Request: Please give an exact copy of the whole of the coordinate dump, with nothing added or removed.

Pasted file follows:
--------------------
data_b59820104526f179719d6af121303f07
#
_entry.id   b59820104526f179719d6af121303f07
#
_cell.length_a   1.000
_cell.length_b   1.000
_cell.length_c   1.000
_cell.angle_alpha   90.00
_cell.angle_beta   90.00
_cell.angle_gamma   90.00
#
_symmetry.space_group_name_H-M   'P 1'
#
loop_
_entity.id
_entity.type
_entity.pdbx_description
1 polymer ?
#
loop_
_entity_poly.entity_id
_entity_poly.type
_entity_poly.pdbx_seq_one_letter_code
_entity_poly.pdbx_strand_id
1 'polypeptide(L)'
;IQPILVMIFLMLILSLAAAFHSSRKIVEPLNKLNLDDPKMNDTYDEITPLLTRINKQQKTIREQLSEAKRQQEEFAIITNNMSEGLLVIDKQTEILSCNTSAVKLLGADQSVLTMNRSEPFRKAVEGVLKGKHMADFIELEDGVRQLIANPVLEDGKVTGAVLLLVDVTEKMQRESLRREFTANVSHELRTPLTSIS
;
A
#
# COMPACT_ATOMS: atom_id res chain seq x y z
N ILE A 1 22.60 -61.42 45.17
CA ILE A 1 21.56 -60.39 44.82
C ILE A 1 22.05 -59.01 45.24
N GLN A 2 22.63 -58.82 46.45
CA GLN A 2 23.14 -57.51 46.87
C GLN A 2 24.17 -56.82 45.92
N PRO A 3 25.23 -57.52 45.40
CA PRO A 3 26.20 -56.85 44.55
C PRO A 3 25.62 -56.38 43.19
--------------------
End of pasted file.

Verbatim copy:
data_b59820104526f179719d6af121303f07
#
_entry.id   b59820104526f179719d6af121303f07
#
_cell.length_a   1.000
_cell.length_b   1.000
_cell.length_c   1.000
_cell.angle_alpha   90.00
_cell.angle_beta   90.00
_cell.angle_gamma   90.00
#
_symmetry.space_group_name_H-M   'P 1'
#
loop_
_entity.id
_entity.type
_entity.pdbx_description
1 polymer ?
#
loop_
_entity_poly.entity_id
_entity_poly.type
_entity_poly.pdbx_seq_one_letter_code
_entity_poly.pdbx_strand_id
1 'polypeptide(L)'
;IQPILVMIFLMLILSLAAAFHSSRKIVEPLNKLNLDDPKMNDTYDEITPLLTRINKQQKTIREQLSEAKRQQEEFAIITNNMSEGLLVIDKQTEILSCNTSAVKLLGADQSVLTMNRSEPFRKAVEGVLKGKHMADFIELEDGVRQLIANPVLEDGKVTGAVLLLVDVTEKMQRESLRREFTANVSHELRTPLTSIS
;
A
#
# COMPACT_ATOMS: atom_id res chain seq x y z
N ILE A 1 22.60 -61.42 45.17
CA ILE A 1 21.56 -60.39 44.82
C ILE A 1 22.05 -59.01 45.24
N GLN A 2 22.63 -58.82 46.45
CA GLN A 2 23.14 -57.51 46.87
C GLN A 2 24.17 -56.82 45.92
N PRO A 3 25.23 -57.52 45.40
CA PRO A 3 26.20 -56.85 44.55
C PRO A 3 25.62 -56.38 43.19